Tuesday, March 22, 2005

The XFL Had Its Moments...

The XFL was never taken seriously during its short existence, but it had a number of underrated rule changes that the NFL might eventually want to consider adding itself. Since the NFL Owners are currently having their meetings in Hawaii where they discuss rule changes, I thought it would be worthwhile to look at some alternate ways to run the game.

Some of the Better Rule Variations (From Remember the XFL):

1. "The extra point will either be [a] pass or [a] run attempted only after a touchdown. The ball [is] spotted on the 2-yard line, [thus] eliminating the extra-point attempt by the kicker."

He may hate you, but I love you, Rod Smart

Pros: The PAT kick is one of the most boring plays in football. It is considered a given, besides the rare two-point conversion attempt, that when a player makes forward progress along the end line, it is an automatic seven. In the extremely rare instance that a kicker misses the extra point, the kicker is either quickly forgiven because the outcome isn't in doubt or he is a goat, blowing the game his teammates had fought so hard to win or tie.

The extra-point-kick dates back from when the kicking game was shaky and making a kick from the three yard line was a challenge. If you watch small high-school football you can often get a taste of how this used to be. In the NFL, this is no longer case.

Cons: The usual if it ain't broke, don't fix it argument. The extra point is a tradition of football at all levels. Tradition should matter for something in our sports, despite the fact that the NFL has a long habit of adjusting its rules in order to increase fan interest. (This will be a given drawback to any rule book change, so let's just call it the "tradition argument" from here on out.) The traditional argument is not the only drawback, however. Taking out the extra point will take even more "foot", out of football. Heck, that might not convince you that the PAT is worth keeping around, but moving to a run/pass extra point requirement would pretty much eliminate the two-point conversion. While only in the NFL since the mid-nineties, the two-point conversion has added a nice bit of excitement, making games closer than they would have been otherwise. Seriously, can you imagine a time when an 8 point lead with 1:30 to go and the other team holding the ball was rock-solid? You could possibly make a two-point conversion take place from the four-line or something but that just seems like it would just muck up the rules a little too much.

2. "Receivers needed only one foot inbounds for a pass reception."

Pros: This would simplify the professional game in threes ways. First off, college football uses this rule and one of the problems that football has with expanding its audience comes from its complex rules. Having a variety of different rules between professional and amateur football is a big part of its complexity. Therefore, going to the one-foot rule would have the advantage of slightly simplifying the game. Additionally, the one-foot rule would arguably make it easier to call a pass inbounds or not. Referees would only need to check for one body part hitting in bounds, not make sure the receiver was able to pull off the second foot drag. Finally, it would make it easier for the offense to move the ball, perhaps increasing fan-excitement.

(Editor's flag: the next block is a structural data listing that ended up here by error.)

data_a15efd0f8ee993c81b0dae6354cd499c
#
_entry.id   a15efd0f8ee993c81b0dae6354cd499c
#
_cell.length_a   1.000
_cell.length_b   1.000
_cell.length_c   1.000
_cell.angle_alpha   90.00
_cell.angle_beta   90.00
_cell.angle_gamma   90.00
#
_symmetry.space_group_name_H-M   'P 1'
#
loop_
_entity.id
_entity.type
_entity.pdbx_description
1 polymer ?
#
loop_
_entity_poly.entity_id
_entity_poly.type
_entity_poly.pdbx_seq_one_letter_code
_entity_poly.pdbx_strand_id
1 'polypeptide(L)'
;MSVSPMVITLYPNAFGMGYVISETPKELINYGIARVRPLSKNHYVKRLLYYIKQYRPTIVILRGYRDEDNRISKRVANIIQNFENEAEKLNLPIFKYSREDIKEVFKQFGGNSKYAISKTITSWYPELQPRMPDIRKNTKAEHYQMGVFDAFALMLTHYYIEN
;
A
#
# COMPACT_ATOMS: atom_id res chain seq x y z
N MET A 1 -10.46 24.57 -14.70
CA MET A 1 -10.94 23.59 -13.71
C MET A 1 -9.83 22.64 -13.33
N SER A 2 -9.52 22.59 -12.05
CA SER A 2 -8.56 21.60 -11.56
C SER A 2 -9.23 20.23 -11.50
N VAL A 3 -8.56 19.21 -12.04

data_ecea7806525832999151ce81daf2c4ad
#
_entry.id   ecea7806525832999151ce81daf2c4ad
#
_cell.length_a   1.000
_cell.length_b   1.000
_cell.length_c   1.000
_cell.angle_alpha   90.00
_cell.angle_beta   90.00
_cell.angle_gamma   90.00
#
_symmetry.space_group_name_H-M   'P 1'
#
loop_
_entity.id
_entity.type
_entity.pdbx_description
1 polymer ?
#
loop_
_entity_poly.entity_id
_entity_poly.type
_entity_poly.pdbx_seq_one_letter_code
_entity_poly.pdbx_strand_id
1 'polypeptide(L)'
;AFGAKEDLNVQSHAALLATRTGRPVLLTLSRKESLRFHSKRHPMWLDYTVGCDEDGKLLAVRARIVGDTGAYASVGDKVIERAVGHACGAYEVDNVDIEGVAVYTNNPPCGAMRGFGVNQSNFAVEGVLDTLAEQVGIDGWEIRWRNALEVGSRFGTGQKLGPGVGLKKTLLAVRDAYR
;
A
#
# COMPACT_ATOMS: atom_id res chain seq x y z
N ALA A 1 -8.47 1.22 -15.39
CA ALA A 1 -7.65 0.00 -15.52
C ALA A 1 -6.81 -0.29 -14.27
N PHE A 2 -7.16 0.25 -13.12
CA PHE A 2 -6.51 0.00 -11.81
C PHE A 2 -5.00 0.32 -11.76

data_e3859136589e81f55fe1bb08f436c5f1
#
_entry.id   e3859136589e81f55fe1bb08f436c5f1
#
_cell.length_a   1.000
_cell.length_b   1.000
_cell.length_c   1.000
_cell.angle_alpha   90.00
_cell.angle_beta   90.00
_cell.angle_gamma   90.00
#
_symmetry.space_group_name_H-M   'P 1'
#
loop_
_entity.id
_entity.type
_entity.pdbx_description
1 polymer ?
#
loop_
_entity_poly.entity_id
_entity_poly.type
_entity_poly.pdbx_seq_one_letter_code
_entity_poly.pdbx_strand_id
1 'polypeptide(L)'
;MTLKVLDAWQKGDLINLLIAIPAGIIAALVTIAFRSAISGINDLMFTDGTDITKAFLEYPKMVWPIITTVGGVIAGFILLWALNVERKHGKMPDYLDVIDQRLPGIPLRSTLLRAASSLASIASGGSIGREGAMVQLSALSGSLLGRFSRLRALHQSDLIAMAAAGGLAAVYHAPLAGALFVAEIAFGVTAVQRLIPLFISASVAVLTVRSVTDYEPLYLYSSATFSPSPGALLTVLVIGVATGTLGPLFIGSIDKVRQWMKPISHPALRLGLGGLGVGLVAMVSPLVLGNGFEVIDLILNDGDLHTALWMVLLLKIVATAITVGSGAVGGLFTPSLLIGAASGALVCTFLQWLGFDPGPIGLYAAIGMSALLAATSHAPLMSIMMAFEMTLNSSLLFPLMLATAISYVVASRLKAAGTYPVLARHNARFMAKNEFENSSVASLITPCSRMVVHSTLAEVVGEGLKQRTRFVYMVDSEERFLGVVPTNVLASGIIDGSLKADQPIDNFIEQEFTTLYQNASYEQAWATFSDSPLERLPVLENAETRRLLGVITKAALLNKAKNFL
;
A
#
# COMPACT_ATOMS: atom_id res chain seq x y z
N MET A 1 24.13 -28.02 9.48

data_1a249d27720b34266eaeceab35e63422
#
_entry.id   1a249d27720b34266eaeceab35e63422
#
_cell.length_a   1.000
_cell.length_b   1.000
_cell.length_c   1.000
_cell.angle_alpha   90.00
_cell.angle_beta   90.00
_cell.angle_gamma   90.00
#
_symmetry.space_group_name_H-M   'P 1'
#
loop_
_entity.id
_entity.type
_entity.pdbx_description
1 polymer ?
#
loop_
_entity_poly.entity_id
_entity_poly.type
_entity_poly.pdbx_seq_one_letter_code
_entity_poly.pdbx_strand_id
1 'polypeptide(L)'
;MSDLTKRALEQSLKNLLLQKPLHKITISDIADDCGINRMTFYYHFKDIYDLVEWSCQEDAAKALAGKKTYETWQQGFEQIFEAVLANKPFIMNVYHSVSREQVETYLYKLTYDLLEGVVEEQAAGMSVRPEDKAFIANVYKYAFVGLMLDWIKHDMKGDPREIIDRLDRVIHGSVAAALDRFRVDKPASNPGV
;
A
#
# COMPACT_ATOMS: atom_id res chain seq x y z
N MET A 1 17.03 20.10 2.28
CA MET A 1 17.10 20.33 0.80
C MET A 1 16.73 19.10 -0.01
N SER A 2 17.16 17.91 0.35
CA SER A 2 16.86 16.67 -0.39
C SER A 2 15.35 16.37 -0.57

Cons: The usual “stick with tradition argument.” Also, the current rule holds professional receivers to a higher standard, forcing them to maintain a higher-degree of concentration while attempting to catch the ball. Perhaps, too, the offense has enough advantage in the professional game as it is?

3. “No fair catches are permitted, but the returning player is granted a 5-yard protected halo where a member of the kicking team may not encroach until the ball is touched. The kicking team may not cross the line of scrimmage until the ball is punted. At the same time, any punt traveling more than 25 yards past the line of scrimmage is a live ball and can be recovered by either team.”

It would be interesting to know how this affected the play on the field. I watched a few XFL games and it did not seem like this rule variation came into play much. Since the offensive players have to wait until the punt is kicked to pass the line of scrimmage, it is very hard for them to move down fast enough to have a chance at the ball.

Pros: One of the most boring plays in football is downing a punt on special teams. The kicking team’s players will wait until they are sure the football will not move back another inch before they end the agony and touch the ball. In general, fans often leave the television to get an early start on a snack when a punt occurs. Sure, they have a chance of missing a great punt return, but more often than not it is a downed ball, a fair catch or a short, five-yard return. Therefore this rule has the potential to increase fan enjoyment. This change also makes the rules a little simpler. It basically makes the punt mirror the kickoff. During a kickoff, a kicking team cannot move pass the line of scrimmage until the ball is kicked. Additionally, the ball is live for both teams once the kick goes past ten yards.

Cons: This is a radical rule change, drastically affecting the way the game is played. The keep-with-tradition argument has full force here. Furthermore, the rule-change has the potential to decrease punt-fakes as the play will obviously be seen as a fake immediately if players move past the line of scrimmage once the ball is snapped.

The were other several other rule changes in the defunct-XFL. Read them all at Remember the XFL.

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